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Systems of Linear Equations:
  Solving by Gaussian Elimination 
(page 6 of 7)

Sections: Definitions, Solving by graphing, Substitition, Elimination/addition, Gaussian elimination.

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Solving three-variable, three-equation linear systems is more difficult, at least initially, than solving the two-variable systems, because the computations involved are more messy. You will need to be very neat in your working, and you should plan to use lots of scratch paper. The method for solving these systems is an extension of the two-variable solving-by-addition method, so make sure you know this method well and can use it consistently correctly.

Though the method of solution is based on addition/elimination, trying to do actual addition tends to get very messy, so there is a systematized method for solving the three-or-more-variables systems. This method is called "Gaussian elimination" (with the equations ending up in what is called "row-echelon form").

Let's start simple, and work our way up to messier examples.

  • Solve the following system of equations.
    • 5x + 4y    z = 0
      y 3z = 11
      z = 3


    It's fairly easy to see how to proceed in this case. I'll just back-substitute the z-value from the third equation into the second equation, solve the result for y, and then plug z and y into the first equation and solve the result for x.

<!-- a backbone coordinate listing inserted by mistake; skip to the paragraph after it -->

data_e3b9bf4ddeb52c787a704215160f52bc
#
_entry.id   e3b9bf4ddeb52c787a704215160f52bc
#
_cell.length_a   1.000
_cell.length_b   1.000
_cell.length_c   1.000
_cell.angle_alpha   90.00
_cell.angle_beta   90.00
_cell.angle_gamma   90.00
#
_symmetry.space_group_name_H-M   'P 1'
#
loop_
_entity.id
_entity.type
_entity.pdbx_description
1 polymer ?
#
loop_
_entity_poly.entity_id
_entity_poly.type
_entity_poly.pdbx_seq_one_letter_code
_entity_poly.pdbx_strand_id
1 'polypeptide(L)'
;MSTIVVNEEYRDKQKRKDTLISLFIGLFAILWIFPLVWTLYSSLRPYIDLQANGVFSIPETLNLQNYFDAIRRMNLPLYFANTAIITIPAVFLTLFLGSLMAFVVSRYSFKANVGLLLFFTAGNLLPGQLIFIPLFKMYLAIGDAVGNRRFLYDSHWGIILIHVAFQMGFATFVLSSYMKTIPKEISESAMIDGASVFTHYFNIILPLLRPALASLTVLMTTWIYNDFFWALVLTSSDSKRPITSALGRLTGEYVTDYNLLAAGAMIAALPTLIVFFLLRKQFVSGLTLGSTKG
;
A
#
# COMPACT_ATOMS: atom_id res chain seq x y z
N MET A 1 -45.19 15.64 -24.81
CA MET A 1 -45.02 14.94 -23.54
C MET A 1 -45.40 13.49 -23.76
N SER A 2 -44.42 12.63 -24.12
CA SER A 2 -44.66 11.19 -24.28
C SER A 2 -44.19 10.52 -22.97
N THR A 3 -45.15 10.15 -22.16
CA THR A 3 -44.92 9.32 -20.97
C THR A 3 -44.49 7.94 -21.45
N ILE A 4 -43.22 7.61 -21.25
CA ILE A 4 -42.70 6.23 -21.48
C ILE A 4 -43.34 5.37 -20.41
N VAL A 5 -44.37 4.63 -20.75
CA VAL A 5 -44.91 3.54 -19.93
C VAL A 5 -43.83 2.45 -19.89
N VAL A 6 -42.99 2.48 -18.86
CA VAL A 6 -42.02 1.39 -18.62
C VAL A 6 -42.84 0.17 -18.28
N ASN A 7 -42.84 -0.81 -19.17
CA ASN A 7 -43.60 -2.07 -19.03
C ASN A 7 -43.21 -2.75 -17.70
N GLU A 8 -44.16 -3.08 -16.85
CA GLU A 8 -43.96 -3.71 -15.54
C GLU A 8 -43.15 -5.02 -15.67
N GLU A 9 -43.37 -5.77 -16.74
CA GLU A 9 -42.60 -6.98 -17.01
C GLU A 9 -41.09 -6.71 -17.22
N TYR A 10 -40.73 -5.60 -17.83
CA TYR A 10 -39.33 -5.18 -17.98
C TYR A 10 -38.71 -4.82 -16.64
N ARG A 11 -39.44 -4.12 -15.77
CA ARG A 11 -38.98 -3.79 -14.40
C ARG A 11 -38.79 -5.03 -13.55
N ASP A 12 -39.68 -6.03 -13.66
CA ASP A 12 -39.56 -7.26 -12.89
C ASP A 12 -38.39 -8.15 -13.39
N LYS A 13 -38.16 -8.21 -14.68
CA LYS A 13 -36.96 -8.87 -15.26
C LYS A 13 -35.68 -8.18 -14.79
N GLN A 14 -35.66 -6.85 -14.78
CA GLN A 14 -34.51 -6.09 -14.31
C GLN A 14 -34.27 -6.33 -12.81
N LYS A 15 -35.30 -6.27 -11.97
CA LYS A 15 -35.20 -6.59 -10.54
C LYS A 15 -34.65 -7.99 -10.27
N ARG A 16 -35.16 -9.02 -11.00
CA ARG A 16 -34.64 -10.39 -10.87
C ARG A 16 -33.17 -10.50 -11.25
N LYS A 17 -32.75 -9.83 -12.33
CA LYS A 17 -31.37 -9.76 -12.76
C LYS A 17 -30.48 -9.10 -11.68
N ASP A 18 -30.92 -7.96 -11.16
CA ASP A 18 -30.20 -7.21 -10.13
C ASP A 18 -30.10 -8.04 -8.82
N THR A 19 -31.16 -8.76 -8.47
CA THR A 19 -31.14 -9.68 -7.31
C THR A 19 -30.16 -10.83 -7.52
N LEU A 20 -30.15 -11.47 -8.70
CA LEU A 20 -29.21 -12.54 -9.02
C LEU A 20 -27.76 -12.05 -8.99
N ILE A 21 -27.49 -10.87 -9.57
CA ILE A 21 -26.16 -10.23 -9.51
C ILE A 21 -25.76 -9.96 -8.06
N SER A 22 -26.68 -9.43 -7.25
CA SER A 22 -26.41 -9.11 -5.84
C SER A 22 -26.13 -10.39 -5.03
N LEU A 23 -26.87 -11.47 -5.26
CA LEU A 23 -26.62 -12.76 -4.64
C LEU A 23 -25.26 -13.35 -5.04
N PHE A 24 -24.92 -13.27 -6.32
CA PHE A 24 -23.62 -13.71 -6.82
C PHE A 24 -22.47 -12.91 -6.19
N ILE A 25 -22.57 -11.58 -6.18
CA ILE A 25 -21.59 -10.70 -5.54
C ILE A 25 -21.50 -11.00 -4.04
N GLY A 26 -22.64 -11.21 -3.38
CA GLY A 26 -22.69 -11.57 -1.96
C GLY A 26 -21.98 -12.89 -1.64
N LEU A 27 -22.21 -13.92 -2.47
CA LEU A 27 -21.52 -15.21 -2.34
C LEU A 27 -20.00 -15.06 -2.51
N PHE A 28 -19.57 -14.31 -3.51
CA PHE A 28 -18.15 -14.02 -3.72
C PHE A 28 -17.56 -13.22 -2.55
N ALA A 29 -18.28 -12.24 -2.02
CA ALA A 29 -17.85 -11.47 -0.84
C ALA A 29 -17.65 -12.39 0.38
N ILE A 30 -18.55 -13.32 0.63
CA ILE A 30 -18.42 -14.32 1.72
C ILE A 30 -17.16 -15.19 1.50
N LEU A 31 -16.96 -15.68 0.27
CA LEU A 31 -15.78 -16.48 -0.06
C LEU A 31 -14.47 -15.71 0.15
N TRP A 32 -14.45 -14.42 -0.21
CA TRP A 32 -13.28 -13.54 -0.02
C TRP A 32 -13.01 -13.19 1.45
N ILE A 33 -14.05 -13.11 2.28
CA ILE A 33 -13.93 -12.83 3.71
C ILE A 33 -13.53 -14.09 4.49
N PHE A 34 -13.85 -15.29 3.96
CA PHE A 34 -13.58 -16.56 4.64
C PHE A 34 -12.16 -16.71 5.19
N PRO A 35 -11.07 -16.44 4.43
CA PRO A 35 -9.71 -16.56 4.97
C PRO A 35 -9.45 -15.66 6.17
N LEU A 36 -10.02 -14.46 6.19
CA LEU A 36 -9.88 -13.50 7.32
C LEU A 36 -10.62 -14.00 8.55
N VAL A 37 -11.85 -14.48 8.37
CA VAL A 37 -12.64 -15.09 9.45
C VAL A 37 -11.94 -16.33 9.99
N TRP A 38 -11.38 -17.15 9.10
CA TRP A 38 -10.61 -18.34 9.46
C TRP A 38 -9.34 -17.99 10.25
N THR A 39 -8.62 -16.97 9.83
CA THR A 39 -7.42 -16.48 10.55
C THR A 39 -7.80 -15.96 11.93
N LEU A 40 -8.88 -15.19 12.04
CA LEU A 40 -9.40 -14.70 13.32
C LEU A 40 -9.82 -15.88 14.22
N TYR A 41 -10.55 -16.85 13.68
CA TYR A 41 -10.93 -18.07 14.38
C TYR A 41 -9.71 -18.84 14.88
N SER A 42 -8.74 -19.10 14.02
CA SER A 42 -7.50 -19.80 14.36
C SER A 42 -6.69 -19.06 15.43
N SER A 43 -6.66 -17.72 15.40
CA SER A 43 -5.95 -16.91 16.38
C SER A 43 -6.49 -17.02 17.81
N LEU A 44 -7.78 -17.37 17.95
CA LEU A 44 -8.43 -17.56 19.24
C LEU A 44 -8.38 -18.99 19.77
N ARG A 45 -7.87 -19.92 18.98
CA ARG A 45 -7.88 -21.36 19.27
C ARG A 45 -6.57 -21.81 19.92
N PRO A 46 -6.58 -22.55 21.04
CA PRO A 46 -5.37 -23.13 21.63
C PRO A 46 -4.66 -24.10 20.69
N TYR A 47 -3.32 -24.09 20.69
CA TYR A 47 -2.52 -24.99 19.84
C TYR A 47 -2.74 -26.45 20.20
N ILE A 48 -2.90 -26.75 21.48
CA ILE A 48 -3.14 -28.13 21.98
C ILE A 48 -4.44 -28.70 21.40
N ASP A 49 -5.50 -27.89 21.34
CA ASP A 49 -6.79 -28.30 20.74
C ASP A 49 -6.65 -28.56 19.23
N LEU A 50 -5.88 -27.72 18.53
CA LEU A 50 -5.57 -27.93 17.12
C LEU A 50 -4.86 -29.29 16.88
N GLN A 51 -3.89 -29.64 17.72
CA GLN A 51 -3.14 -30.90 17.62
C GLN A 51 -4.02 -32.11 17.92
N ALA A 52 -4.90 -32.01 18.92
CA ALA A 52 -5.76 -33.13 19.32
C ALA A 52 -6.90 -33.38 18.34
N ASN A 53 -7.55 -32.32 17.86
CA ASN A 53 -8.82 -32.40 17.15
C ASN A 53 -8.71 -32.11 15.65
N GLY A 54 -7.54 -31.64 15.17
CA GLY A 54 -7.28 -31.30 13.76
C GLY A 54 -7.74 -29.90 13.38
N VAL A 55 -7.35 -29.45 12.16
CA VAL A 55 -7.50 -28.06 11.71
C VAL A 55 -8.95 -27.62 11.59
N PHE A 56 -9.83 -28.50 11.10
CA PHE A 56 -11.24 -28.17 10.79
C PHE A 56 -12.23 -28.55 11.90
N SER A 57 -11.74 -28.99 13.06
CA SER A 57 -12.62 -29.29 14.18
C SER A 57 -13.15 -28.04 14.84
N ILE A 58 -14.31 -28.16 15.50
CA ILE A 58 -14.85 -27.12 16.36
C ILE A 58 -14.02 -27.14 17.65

10y 3(3) = 11
      10y 9 = 11
      10y = 20
      y = 2

      5x + 4(2) (3) = 0
      5x + 8 3 = 0
      5x + 5 = 0
      5x = 5
      x = 1

    Then the solution is (x, y, z) = (1, 2, 3).

The reason this system was easy to solve is that the system was "triangular"; this refers to the equations having the form of a triangle, because of the lower equations containing only the later variables.

    system of equations with "triangle" of terms highlighted

The point is that, in this format, the system is simple to solve. And Gaussian elimination is the method we'll use to convert systems to this upper triangular form, using the row operations we learned when we did the addition method.

  • Solve the following system of equations using Gaussian elimination.
    • 3x + 2y 6z = 6
      x + 7y 5z = 6
      x + 4y 2z = 8

    No equation is solved for a variable, so I'll have to do the multiplication-and-addition thing to simplify this system. In order to keep track of my work, I'll write down each step as I go. But I'll do my computations on scratch paper. Here is how I did it:

    The first thing to do is to get rid of the leading x-terms in two of the rows. For now, I'll just look at which rows will be easy to clear out; I can switch rows later to get the system into "upper triangular" form. There is no rule that says I have to use the x-term from the first row, and, in this case, I think it will be simpler to use the x-term from the third row, since its coefficient is simply "1". So I'll multiply the third row by 3, and add it to the first row. I do the computations on scratch paper:

      [-3x + 2y - 6z = 6] + [3x + 12y - 6z = 24] = [14y - 12z = 30]

    ...and then I write down the results:

      system of equations with updated first row

    (When we were solving two-variable systems, we could multiply a row, rewriting the system off to the side, and then add down. There is no space for this in a three-variable system, which is why we need the scratch paper.)

    Warning: Since I didn't actually do anything to the third row, I copied it down, unchanged, into the new matrix of equations. I used the third row, but I didn't actually change it. Don't confuse "using" with "changing".

    To get smaller numbers for coefficients, I'll multiply the first row by one-half:

      first row: 7y - 6z = 15

    Now I'll multiply the third row by 5 and add this to the second row. I do my work on scratch paper: